The misplaced “only”

“The word only is probably misplaced more often than any other modifier in legal and nonlegal writing.” So says preeminent grammar-and-usage expert Bryan Garner, whose cogent lesson on the subject deserves our careful attention. Check it out here.

UPDATE: I’ve fixed the broken link.

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2 Comments

Filed under Grammar and Usage Errors

2 responses to “The misplaced “only”

  1. Laura

    Thanks for fixing the link. From what I noticed from the examples given on the site, it seems that the best placement of ‘only’ tends to be immediately before the subordinating conjunction. I suppose this makes sense because ‘only’ seems to be modifying the entire subordinate clause (excluding the first example, in which ‘only’ seems instead to be modifying a prepositional phrase). Do you know if there are exceptions to this? Or could we safely state that, when used to modify a subordinate clause, ‘only’ is best placed just before the subordinating conjunction? If so, using the subordinating conjunction as a marker for where best to place ‘only’ might help some writers to remember the author’s style tip.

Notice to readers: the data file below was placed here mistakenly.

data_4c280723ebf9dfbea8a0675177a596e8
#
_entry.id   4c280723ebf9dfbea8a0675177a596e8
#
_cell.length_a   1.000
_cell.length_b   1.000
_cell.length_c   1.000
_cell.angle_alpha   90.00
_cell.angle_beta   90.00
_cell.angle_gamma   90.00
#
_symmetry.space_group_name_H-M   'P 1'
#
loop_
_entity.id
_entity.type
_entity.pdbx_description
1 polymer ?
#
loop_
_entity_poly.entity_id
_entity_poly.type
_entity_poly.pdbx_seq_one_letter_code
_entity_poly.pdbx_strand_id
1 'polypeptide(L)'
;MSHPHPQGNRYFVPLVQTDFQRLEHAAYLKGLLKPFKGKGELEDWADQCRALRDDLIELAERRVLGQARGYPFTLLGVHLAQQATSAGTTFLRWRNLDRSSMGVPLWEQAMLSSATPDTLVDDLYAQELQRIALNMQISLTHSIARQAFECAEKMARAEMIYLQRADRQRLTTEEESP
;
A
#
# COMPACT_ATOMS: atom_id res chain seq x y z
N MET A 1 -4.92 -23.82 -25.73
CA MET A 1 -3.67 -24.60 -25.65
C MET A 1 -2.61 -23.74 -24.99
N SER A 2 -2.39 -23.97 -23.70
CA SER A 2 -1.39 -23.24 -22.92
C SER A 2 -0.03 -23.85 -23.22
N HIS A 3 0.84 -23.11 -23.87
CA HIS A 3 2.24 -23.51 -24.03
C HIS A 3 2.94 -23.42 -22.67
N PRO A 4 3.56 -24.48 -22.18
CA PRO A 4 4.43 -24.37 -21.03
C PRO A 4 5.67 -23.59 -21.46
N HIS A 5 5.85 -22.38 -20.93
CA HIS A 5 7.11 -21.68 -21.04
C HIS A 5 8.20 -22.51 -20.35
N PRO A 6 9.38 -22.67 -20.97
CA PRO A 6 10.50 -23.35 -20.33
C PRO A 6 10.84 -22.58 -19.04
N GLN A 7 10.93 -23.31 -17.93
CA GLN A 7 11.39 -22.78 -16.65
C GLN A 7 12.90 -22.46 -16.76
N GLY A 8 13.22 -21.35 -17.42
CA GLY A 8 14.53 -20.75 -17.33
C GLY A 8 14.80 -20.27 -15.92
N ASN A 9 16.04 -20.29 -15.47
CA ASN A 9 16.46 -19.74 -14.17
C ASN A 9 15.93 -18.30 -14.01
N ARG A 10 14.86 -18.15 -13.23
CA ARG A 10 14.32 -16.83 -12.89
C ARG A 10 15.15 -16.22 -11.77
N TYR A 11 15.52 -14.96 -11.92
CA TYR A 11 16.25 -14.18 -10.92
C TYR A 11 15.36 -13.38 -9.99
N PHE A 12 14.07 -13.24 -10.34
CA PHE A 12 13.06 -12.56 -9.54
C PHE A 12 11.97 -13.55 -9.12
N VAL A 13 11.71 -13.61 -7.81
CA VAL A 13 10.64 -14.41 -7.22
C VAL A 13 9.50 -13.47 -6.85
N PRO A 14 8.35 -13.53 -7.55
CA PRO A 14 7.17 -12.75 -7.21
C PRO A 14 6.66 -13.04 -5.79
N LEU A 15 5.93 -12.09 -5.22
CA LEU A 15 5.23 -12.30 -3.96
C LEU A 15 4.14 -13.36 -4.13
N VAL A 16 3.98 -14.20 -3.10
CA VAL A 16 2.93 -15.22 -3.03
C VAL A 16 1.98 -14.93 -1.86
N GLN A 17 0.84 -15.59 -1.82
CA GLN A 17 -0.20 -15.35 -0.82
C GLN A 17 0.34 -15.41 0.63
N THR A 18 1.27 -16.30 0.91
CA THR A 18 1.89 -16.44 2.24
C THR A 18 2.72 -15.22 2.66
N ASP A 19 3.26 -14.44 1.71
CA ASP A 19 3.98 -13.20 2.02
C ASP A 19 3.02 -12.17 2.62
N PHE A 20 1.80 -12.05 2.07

• I can’t think of an exception. But keep in mind that the misplaced only can occur even when the sentence contains no subordinating conjunction. For example: “We only have four months left on our lease.” The only should come after, not before, have, so that it appears immediately in front of the word it means to emphasize: “We have only four months left on our lease.”

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